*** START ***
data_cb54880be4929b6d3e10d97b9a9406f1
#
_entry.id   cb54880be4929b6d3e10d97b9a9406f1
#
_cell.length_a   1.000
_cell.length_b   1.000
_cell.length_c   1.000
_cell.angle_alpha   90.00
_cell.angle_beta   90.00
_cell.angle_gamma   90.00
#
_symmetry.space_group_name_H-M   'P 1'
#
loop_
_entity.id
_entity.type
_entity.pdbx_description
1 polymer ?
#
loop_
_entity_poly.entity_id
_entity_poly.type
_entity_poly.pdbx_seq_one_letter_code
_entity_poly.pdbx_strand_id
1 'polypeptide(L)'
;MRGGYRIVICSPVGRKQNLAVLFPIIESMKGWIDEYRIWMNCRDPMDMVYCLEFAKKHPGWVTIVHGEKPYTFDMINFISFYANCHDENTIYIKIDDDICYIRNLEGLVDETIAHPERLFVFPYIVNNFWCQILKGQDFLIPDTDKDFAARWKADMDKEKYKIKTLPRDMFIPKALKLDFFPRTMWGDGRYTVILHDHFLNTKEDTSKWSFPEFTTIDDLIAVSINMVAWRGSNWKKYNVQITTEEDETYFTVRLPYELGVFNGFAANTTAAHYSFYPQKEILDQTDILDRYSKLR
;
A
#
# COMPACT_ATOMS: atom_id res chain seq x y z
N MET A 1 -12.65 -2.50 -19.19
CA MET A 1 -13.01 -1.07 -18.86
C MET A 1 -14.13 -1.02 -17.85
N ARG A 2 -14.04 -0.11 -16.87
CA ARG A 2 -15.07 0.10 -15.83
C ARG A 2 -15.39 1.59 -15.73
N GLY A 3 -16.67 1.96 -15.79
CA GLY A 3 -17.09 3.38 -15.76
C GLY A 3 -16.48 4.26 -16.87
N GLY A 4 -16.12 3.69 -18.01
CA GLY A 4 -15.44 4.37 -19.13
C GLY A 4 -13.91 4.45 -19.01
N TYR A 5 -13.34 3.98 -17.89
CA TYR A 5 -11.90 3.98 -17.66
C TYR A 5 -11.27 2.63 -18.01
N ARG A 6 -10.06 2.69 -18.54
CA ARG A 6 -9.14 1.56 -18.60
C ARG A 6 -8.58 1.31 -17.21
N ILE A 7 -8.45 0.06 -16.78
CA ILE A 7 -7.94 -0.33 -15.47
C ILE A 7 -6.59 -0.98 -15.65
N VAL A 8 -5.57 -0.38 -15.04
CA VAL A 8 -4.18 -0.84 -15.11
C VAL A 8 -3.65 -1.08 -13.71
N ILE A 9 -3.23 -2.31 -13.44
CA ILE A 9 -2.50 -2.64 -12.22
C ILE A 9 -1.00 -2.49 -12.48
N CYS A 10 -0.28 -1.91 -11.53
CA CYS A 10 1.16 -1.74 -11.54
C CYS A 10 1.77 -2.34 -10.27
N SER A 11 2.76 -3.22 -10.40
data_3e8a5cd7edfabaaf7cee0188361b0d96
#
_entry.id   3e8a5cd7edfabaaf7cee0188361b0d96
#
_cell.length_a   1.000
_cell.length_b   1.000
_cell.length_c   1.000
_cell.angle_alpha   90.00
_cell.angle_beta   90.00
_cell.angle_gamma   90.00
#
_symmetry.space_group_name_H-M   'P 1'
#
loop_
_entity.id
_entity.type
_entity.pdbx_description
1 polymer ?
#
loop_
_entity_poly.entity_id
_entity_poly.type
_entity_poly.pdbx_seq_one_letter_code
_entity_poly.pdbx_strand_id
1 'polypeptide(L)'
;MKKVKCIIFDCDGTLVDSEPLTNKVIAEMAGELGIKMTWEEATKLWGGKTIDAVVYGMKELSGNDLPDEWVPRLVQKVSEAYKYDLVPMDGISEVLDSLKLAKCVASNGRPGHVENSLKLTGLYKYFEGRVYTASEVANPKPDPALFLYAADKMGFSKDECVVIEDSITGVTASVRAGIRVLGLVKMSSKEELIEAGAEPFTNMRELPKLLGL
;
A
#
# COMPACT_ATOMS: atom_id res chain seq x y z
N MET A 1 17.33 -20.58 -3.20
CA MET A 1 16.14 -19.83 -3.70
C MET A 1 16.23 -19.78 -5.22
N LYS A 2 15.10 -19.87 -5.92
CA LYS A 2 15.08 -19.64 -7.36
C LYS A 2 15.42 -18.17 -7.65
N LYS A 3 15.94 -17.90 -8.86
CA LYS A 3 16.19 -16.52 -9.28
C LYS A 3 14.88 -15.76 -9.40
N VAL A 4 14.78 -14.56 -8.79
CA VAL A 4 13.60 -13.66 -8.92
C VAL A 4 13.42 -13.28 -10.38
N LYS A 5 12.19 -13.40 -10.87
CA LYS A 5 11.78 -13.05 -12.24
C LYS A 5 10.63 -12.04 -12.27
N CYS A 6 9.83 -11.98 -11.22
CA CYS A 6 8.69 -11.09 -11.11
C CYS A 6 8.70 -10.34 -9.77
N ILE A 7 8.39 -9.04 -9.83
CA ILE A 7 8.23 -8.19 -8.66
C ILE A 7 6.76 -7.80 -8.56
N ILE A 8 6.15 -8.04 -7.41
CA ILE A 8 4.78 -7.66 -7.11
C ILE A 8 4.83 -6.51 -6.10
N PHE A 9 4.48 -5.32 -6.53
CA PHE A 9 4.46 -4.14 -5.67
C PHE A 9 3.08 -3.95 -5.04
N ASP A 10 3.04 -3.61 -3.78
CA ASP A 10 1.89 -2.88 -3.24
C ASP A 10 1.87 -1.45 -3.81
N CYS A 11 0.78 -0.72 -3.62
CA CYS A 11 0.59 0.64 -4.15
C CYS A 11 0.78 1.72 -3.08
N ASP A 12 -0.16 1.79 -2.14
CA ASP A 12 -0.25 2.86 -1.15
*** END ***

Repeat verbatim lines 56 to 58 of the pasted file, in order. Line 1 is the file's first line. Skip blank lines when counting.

CA ILE A 9 -2.50 -2.64 -12.22
C ILE A 9 -1.00 -2.49 -12.48
N CYS A 10 -0.28 -1.91 -11.53